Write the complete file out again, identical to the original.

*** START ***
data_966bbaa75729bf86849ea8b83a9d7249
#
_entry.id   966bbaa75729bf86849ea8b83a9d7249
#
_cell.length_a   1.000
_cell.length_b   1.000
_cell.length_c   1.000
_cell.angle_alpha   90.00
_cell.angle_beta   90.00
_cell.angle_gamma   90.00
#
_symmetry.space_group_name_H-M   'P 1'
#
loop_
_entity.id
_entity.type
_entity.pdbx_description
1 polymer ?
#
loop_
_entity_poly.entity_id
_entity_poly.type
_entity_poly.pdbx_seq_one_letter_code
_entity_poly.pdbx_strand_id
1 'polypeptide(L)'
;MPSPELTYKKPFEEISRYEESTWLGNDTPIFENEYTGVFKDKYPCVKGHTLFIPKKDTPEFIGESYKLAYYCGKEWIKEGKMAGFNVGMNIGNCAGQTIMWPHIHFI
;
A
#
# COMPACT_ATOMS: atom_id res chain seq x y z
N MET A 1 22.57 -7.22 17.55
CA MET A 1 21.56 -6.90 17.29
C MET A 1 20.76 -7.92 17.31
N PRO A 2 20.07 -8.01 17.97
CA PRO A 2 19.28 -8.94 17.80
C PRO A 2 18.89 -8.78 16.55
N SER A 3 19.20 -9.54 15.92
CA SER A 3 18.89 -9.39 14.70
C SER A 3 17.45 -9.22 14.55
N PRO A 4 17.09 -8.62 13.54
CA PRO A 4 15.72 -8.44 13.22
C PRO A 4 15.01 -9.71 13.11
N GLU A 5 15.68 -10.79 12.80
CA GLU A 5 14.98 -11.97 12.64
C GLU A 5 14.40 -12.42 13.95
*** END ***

data_966bbaa75729bf86849ea8b83a9d7249
#
_entry.id   966bbaa75729bf86849ea8b83a9d7249
#
_cell.length_a   1.000
_cell.length_b   1.000
_cell.length_c   1.000
_cell.angle_alpha   90.00
_cell.angle_beta   90.00
_cell.angle_gamma   90.00
#
_symmetry.space_group_name_H-M   'P 1'
#
loop_
_entity.id
_entity.type
_entity.pdbx_description
1 polymer ?
#
loop_
_entity_poly.entity_id
_entity_poly.type
_entity_poly.pdbx_seq_one_letter_code
_entity_poly.pdbx_strand_id
1 'polypeptide(L)'
;MPSPELTYKKPFEEISRYEESTWLGNDTPIFENEYTGVFKDKYPCVKGHTLFIPKKDTPEFIGESYKLAYYCGKEWIKEGKMAGFNVGMNIGNCAGQTIMWPHIHFI
;
A
#
# COMPACT_ATOMS: atom_id res chain seq x y z
N MET A 1 22.57 -7.22 17.55
CA MET A 1 21.56 -6.90 17.29
C MET A 1 20.76 -7.92 17.31
N PRO A 2 20.07 -8.01 17.97
CA PRO A 2 19.28 -8.94 17.80
C PRO A 2 18.89 -8.78 16.55
N SER A 3 19.20 -9.54 15.92
CA SER A 3 18.89 -9.39 14.70
C SER A 3 17.45 -9.22 14.55
N PRO A 4 17.09 -8.62 13.54
CA PRO A 4 15.72 -8.44 13.22
C PRO A 4 15.01 -9.71 13.11
N GLU A 5 15.68 -10.79 12.80
CA GLU A 5 14.98 -11.97 12.64
C GLU A 5 14.40 -12.42 13.95